The Encyclopaedia of Plymouth History

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Updated:  05 April 2011 

Following the Napoleonic Wars, Plymouth became crowded with casualties with no where for them to be attended to.  The Admiralty refused them admission to the Royal Naval Hospital so the military had to fend for themselves.

A site close to the parish church of Stoke Damerel was leased by the Saint Aubyn estate and the first block of the new hospital was built there in 1797 by Mr John Scoble.  The south front, facing the water of East Stonehouse Creek, where the patients were landed, was built of grey marble.  In all, four separate blocks were erected, each of three storeys, and they were all connected by a colonnade of 41 arches, which made a fine promenade for the sick.  It was designed to accommodate 500 patients within its lofty walls.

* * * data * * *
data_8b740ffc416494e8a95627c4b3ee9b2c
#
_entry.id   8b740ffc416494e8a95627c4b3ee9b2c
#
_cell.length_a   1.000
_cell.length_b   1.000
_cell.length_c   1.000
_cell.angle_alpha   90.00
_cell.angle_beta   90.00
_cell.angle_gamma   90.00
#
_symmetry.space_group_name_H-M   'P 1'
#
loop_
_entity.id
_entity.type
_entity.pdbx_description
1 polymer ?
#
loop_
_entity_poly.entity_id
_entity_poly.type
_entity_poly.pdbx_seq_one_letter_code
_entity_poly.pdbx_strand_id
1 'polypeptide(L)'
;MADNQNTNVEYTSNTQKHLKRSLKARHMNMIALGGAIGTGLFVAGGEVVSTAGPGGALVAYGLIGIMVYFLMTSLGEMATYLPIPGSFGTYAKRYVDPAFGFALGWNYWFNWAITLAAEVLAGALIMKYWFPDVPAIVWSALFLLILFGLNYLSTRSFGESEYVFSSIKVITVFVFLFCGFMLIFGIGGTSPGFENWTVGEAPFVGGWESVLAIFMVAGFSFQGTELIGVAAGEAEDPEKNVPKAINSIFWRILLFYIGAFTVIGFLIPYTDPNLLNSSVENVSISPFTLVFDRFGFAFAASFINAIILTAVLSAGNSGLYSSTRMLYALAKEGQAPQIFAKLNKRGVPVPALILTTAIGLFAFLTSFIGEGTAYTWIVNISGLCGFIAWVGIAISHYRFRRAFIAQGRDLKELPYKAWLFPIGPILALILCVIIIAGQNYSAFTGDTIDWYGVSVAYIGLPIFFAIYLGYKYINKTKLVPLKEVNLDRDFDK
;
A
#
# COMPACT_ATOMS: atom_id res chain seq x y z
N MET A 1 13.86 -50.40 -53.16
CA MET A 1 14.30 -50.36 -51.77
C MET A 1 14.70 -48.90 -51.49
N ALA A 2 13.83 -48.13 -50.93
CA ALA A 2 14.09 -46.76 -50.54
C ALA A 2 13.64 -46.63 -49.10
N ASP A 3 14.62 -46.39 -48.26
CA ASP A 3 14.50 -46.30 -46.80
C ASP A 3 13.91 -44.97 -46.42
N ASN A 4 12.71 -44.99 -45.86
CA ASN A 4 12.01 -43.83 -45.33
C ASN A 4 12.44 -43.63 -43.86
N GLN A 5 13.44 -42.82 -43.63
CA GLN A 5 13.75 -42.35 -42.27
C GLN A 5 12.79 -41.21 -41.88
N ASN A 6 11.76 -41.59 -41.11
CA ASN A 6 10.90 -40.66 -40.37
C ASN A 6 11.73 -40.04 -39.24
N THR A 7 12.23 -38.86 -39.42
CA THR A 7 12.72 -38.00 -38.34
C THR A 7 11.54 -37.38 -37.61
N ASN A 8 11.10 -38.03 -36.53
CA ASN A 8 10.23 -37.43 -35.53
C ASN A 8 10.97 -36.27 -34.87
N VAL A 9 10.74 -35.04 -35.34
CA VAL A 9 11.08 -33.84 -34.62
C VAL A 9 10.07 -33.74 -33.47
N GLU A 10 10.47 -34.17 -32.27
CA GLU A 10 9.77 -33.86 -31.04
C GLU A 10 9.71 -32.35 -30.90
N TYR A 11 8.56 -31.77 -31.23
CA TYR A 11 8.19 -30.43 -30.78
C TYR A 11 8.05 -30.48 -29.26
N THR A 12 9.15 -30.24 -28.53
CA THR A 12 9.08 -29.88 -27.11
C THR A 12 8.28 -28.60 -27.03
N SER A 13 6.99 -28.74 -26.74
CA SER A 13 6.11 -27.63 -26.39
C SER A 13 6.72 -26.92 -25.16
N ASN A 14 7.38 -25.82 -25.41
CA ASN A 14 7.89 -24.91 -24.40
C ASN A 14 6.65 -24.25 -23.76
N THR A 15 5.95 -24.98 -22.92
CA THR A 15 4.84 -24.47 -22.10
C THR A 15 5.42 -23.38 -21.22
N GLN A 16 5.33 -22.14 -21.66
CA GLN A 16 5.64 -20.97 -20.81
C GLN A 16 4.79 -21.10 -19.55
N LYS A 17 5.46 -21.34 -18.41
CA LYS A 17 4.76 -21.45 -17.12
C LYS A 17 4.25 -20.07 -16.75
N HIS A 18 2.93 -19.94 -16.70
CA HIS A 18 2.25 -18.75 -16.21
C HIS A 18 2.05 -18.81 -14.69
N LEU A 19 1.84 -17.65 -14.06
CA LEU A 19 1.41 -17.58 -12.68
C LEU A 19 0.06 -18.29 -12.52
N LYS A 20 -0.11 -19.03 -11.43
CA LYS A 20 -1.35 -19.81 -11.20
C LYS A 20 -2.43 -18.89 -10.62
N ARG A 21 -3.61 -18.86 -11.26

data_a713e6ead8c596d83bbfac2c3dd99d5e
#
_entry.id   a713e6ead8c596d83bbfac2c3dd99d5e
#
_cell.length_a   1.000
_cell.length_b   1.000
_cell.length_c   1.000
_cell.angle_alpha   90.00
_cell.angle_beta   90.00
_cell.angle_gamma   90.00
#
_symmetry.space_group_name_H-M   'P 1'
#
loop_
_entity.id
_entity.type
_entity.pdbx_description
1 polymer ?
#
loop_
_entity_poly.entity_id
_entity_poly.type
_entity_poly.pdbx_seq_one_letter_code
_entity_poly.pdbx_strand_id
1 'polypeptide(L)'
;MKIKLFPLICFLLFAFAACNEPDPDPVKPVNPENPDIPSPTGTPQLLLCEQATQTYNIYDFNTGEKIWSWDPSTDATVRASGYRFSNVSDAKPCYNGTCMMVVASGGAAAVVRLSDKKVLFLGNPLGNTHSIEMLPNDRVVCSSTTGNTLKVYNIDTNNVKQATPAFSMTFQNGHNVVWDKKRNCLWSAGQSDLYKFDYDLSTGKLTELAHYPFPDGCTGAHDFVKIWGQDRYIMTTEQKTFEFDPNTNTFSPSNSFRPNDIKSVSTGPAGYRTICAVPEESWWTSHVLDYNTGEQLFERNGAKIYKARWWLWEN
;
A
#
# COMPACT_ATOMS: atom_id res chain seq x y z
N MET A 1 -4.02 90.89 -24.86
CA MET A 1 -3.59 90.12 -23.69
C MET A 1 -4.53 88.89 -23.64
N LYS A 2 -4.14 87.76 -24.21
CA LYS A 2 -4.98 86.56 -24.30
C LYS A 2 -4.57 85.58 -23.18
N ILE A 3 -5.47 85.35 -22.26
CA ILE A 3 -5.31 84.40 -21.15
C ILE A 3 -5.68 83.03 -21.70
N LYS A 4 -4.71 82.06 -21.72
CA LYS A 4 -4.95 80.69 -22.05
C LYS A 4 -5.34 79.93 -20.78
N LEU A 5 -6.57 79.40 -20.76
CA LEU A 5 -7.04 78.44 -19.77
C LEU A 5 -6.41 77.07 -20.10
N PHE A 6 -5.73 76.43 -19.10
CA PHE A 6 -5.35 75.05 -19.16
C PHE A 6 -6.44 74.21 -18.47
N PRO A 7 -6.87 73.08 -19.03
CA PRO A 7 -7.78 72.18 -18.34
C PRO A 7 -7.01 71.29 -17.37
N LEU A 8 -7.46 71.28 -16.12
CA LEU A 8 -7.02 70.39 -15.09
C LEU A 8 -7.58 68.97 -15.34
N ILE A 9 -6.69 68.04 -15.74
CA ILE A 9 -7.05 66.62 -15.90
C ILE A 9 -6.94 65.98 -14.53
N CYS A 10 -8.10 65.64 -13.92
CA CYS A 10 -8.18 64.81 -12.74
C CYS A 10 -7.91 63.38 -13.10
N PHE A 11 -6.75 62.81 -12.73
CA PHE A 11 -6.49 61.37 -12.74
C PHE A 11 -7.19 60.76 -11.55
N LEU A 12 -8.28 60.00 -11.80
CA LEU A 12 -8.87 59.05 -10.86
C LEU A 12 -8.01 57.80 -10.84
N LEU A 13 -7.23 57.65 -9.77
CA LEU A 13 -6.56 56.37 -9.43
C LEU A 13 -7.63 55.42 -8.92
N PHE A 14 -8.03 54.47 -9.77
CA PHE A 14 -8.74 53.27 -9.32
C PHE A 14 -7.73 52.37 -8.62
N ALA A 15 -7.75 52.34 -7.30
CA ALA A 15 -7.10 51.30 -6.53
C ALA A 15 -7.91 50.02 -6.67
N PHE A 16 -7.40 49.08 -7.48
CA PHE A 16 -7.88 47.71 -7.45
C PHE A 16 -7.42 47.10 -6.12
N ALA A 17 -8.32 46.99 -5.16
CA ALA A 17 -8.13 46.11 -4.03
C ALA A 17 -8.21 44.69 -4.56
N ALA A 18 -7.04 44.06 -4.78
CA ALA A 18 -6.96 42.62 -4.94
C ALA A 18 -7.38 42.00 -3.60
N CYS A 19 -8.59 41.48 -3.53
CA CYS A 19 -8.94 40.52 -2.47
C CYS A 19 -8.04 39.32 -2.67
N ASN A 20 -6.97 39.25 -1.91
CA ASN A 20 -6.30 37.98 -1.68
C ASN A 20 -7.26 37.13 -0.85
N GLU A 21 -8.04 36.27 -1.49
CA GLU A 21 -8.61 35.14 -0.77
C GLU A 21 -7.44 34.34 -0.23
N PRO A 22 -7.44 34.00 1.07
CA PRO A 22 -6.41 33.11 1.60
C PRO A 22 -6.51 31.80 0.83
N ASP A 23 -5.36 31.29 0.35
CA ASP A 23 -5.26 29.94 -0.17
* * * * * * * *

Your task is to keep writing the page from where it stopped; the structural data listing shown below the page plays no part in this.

A fifth block was added in 1862 to accommodate permanent staff.  In due course a mortuary, a terrace of four houses and a quartermaster's house were also added.

The Hospital fell out of use after the Great War and the whole site was purchased by the Plymouth Education Authority for 12,040 and the buildings were converted to educational use.  On February 14th 1939 four schools were officially opened on the site: Valletort Senior School for Boys; Stoke Senior School for Boys; Tamar Central School for Boys; and the Junior Technical School for Boys. In 1945 the major part of the site became the home of Devonport High School for Boys.   Following the closure of Valletort and Stoke schools, the remainder of the site was taken over by Tamar Secondary School.



  Brian Moseley, Plymouth, UK

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